Issue 63 | November 7, 2013 | Making Sweet Music

Greetings!



In our watchfulness to find interesting students to tell you about, we are never disappointed. After enjoying this beautifully-crafted YouTube clip on making a cello, read the story of Benjamin Wilke, a home schooled student from Clinton, Connecticut, who built a cello under the oversight of a master, his own father, Lawrence Wilke. 


INSIDE NARHS: Integrity of Study

There are some similarities between mastering the art of cello making and becoming an excellent student.  It takes time and effort; you cannot cut corners.
That is why we ask parents and students to sign the "Integrity of Study" form during the registration process.  Five important practices will help students stretch to achieve a long- lasting education.

  1. Students, be accountable to someone who can give you feedback on the quality of your efforts.
  2. Parents, evaluate student work with specific standards in mind.
  3. Use averaged grades, accumulated through the study period to determine the course grade.  If a course is given 100%, that means the student did a perfect job on every assignment with the first attempt.
  4. A purpose of a test is to determine if the student has truly understood the concepts well enough that they are stored in the long-term memory, not to test whether the student's book has the right answers.
  5. Plagiarism is essentially cutting-corners.  Understand what plagiarism involves and help your student not to take the easy route.

With these guidelines in mind, your student can be trained little by little to prepare for the next level of mastery, craftsmanship and education. 

Making Sweet Music (and the instrument to play it on)

Most master cello makers are reluctant to take on apprentices, because they have developed craft secrets that they risk sharing.   However, when it comes to a father training those valuable skills into his passionate son, that is another story.  Lawrence Wilke, after learning to make cellos at age 16, now works at that occupation full time.  He has won enough competitions to prove that he is a master; his clientele are mostly professionals and college students who have been directed to his shop by their music professors (and not a few of those professors are also customers).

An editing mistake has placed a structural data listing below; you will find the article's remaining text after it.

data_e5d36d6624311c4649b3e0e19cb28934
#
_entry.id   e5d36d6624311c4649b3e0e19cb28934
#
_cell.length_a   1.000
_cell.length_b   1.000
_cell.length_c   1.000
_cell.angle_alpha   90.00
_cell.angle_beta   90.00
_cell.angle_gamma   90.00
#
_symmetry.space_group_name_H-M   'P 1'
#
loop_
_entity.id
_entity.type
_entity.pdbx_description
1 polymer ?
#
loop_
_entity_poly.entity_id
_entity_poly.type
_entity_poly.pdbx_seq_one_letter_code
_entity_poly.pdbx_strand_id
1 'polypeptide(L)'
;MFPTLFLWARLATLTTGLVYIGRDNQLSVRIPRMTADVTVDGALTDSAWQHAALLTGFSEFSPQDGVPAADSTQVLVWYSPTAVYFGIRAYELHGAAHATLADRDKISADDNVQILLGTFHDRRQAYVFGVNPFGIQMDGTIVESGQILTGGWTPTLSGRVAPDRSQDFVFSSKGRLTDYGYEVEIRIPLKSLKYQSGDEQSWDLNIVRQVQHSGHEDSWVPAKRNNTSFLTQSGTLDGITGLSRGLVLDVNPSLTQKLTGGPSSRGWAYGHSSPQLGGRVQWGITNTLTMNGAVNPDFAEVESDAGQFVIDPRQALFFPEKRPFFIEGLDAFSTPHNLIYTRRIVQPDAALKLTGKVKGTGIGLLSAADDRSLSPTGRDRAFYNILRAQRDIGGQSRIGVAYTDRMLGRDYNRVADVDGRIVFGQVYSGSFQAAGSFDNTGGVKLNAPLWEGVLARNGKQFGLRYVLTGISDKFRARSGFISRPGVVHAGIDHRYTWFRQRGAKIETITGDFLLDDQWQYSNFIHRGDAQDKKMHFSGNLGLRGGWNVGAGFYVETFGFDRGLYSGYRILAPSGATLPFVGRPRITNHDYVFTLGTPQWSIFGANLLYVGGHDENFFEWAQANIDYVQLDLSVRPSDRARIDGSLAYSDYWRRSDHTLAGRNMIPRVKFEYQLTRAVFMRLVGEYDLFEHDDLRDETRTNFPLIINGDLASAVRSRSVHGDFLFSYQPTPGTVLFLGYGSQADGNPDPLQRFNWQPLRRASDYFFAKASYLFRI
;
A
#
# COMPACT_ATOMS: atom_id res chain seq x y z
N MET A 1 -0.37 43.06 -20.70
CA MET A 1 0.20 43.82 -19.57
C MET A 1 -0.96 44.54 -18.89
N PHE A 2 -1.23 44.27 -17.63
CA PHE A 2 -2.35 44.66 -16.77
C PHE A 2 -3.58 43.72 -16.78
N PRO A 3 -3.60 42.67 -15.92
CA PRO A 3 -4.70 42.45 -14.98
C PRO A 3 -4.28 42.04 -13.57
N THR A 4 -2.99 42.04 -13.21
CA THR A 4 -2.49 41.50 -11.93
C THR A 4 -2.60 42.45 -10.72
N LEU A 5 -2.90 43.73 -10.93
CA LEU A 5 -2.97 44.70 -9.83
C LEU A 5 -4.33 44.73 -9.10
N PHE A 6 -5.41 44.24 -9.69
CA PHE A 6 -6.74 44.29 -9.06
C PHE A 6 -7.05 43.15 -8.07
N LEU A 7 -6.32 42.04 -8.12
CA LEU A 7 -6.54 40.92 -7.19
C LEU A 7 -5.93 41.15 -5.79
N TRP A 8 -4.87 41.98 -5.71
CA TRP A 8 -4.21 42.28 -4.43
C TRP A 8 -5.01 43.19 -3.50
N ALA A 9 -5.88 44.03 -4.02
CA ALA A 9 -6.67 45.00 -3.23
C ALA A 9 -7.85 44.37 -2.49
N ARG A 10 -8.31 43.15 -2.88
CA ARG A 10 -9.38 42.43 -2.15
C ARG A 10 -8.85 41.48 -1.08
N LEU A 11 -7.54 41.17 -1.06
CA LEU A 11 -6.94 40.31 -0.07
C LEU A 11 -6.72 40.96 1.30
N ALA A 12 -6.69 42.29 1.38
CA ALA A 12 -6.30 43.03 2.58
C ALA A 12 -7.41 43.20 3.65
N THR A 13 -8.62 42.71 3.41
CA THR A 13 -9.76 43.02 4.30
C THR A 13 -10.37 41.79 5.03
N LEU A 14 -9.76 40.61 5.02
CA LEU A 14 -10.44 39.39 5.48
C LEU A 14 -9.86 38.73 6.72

What an opportunity for his son, Benjamin, who for the past two years has been spending time working with his dad, going step-by-step to complete one excellent cello. Lawrence can make 6-8 quality instruments a year. Since the selling price can be approximately $36,000, his labor can make an excellent living.

Now that Benjamin has finished his cello, the next step is to enter it into a competition which occurs this weekend in Baltimore, Maryland, where experts can critique it for quality craftsmanship and tone.  Benjamin has three things going for him: the skills learned from a master, his own talents & passion, and a name which is well-known. On that basis, his cello will be scrutinized.  The final nod will come if he sells the instrument as a result of the competition.  Will his efforts show promise?  Assuming the new cello passes the test, he could sell it for $10,000 - $20,000.

Meanwhile, two more goals are now on Benjamin's "to-do" list as part of his daily routine:  learn how to repair cellos and learn how to play cellos.  A craftsman must be able to produce a certain tone-level from the instrument to discern if the product is quality.

Here we home schoolers enter familiar territory with testing that tells us if we have met the goal or not.   So Benjamin works to play the instrument. However, playing it correctly is not all that difficult, right?
As far learning to play the cello is concerned, that is easy, according to Johann Sebastian Bach:
"It's easy to play any musical instrument: all you have to do is touch the right key at the right time and the instrument will play itself."

We leave you now with John Rihani of Encore Orchestral playing one of Lawrence Wilke's incredible instruments (this is the same instrument pictured above):